Why Dream To Walk When You Can Dream To Fly by Cherise Scott (Director of Pediatric Programs: TB Alliance)

Cherise Scott

For the last two years, I have traveled along an intentional path of personal growth because I felt limited in life to a point where I could only get so far with my goals and yearned to figure out why. We all have with us different size dream bags that contain the currency of our desires, our values, and our visions. Some of us have really allowed ourselves to fill our bags to the brim and others can fit theirs in their pocket. When it feels like we are not able to spend our currency and realize those dreams even the smallest ones, it causes a feeling of burden and an inability to really take off. Often times we blame the circumstances of life for keeping us down–it must be the weather that has us grounded. This reasoning often falters when we find out people who had it the same or worse seem to be flying all over the place and even doing tricks in the air. So who or what is to blame? The answer is you, you are your wall, you are the barrier, you are the closed door. I say this not so that you beat up or mistreat yourself, but so that you focus your energy and efforts in the right direction.

With the knowledge that I was my greatest limitation, I begin to search for and try as many tools and obtain as much wisdom from successful individuals transversing a similar flight path as mine. Even though the methods and resources may be different for each of us as we work on ourselves and work out our limitations, there are common themes and principles that should be a part of that journey:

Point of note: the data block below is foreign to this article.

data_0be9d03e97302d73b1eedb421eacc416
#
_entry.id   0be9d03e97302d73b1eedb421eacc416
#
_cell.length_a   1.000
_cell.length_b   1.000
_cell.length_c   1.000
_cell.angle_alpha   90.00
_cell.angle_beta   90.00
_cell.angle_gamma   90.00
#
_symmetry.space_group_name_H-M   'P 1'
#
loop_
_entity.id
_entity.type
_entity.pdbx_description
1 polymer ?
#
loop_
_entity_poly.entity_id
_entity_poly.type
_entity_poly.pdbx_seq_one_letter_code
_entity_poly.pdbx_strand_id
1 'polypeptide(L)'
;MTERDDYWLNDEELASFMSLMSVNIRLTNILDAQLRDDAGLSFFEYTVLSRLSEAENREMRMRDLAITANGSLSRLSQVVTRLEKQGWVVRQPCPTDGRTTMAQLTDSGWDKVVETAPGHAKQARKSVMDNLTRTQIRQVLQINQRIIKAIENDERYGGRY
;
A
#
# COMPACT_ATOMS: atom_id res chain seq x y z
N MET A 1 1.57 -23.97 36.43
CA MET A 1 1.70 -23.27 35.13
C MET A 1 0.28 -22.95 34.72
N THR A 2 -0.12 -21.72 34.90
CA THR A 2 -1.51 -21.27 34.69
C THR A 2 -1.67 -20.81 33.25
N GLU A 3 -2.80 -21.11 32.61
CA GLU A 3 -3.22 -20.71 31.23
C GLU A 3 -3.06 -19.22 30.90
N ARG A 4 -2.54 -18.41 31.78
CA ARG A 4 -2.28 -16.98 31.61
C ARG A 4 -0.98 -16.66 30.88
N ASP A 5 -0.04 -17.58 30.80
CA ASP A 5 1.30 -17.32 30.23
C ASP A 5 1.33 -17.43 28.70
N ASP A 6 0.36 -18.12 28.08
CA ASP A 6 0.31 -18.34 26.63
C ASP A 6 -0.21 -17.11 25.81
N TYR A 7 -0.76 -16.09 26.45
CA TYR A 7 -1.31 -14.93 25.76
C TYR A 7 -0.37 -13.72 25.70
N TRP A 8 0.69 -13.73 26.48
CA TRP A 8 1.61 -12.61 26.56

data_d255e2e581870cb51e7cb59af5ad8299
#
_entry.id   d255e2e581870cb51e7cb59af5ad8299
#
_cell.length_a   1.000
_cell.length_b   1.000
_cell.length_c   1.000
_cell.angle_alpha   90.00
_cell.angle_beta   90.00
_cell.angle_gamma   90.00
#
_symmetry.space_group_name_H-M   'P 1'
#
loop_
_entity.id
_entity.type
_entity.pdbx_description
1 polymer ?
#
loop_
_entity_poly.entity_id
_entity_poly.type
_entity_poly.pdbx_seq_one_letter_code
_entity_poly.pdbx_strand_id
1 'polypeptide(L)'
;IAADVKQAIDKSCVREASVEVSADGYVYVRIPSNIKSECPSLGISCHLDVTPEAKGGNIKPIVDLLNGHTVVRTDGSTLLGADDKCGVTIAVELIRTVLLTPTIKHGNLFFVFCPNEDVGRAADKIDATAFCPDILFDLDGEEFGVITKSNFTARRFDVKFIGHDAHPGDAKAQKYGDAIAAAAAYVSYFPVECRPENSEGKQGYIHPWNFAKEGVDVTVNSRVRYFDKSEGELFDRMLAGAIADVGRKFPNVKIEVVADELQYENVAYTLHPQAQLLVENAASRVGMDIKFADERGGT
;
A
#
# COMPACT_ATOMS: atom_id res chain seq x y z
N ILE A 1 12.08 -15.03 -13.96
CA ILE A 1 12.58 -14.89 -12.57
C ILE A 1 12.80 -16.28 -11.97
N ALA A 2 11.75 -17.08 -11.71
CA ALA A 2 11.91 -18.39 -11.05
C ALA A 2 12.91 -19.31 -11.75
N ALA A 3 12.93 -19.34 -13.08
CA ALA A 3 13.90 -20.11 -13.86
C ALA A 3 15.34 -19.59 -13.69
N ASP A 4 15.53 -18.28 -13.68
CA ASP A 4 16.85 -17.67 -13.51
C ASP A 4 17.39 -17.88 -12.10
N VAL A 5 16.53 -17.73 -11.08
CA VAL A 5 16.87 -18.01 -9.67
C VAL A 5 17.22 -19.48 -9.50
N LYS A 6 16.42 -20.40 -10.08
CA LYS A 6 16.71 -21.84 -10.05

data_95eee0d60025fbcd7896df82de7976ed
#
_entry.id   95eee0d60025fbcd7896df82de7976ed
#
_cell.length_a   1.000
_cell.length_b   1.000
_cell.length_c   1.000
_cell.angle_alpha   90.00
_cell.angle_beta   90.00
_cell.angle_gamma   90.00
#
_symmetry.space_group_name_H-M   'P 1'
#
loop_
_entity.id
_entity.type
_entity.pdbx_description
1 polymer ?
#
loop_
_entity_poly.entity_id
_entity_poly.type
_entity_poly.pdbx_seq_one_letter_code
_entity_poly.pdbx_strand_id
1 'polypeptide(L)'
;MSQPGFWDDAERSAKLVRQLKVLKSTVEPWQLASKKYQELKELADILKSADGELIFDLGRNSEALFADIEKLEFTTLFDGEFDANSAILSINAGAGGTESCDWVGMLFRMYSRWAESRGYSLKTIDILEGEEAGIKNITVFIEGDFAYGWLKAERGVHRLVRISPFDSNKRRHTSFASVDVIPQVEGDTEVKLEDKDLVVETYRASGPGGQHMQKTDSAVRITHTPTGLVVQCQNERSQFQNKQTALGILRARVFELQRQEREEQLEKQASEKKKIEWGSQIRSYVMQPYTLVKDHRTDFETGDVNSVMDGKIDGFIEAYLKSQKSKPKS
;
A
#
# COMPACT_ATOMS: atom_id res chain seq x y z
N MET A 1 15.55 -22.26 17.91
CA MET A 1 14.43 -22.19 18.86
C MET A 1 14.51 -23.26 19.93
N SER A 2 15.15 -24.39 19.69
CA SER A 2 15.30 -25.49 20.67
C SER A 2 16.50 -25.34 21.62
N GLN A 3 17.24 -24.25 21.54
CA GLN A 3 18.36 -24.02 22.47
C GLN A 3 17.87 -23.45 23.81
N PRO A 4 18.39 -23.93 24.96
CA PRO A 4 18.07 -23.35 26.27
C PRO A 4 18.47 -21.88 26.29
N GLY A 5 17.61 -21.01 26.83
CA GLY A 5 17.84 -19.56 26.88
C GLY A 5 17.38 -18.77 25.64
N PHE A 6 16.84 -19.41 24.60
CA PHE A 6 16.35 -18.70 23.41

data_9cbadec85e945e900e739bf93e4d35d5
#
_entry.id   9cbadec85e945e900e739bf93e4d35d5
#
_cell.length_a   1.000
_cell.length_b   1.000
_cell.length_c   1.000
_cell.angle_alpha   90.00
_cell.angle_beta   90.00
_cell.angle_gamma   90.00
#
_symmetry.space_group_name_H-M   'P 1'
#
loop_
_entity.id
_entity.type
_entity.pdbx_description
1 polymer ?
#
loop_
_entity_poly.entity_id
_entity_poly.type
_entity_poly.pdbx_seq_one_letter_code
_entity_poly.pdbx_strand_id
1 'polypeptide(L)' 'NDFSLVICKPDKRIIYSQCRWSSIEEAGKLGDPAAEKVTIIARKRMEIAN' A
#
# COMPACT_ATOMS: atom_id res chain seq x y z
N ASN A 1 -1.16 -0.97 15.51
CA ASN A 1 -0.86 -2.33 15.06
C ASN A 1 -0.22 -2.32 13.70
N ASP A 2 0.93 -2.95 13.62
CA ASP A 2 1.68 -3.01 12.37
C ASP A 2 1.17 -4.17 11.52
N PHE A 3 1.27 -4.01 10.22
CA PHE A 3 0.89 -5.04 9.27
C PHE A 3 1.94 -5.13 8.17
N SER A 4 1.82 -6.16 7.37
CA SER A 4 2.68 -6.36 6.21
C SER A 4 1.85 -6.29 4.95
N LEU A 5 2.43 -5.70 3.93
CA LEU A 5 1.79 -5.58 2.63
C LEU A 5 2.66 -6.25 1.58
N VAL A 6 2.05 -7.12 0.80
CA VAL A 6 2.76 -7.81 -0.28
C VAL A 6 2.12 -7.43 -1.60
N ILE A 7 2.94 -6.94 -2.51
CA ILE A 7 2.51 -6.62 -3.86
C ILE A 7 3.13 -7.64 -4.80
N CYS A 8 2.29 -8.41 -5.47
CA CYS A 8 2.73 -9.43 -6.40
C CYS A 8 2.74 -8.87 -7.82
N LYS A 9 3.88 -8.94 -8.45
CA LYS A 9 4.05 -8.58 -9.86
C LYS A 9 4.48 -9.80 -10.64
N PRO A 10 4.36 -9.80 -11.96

Recognize that you don’t know you. There is not one human being on this earth that knows the fullness of who they are. By the time we reach adulthood, we are defined more by others than anything. It is important to test and push against labels and categories that are placed upon us by family, society, church, school, work, or ourselves. We are not what we do. We do based on who we are. The potential for what you can do is infinite. It does not mean that you can do everything. The challenge I give you is to go out and have fun finding out what you can do instead of focusing on what you can’t do. Don’t be afraid to fail because each time you try anything in life, you discover something about who you truly are.
Dream as if you had unlimited resources–a blank check or a trillion dollar bank account. Dreams were never intended to be equal to our present. Dreams are another world, another dimension. Dreams are our juice to keep us going and allow us the force of will to go high and stay high. Several years back, I worked for a public health program for adolescents in a rural community. There were high teen pregnancy rates and a cycle of poverty. We often used a quote from Marian Wright Edelman, an advocate for children’s rights, that said “Hope is the best contraceptive.” To hope is to dream. The more you allow yourself to hope and to dream, the decisions you make will support and align with those hopes and dreams. Be sure to write them down in detail and keep them before your eyes.
Your enemies are fear and doubt. Other people are not your enemies, because they are trying to live this life just like you. You will have adversity, challenges, and tons of problems come into your life as long as you breathe. How you handle fear and doubt will determine your fate and will determine how rich your life is. If you want to achieve victory, acknowledge and get to know your fears and doubts. Know when and where they pop up and work to understand why they do. If you try to ignore them or dismiss them, you are giving them the go ahead to wreck havoc in your life. You diminish their power when you look them dead in the face and tell them you see them. This is where counseling can provide a great resource in helping you see and conquer your true enemies. This fight is not just one battle but a lifetime war. It is okay and don’t be discouraged because you will be reaping so much glory and reward along the way and you will never be fighting alone.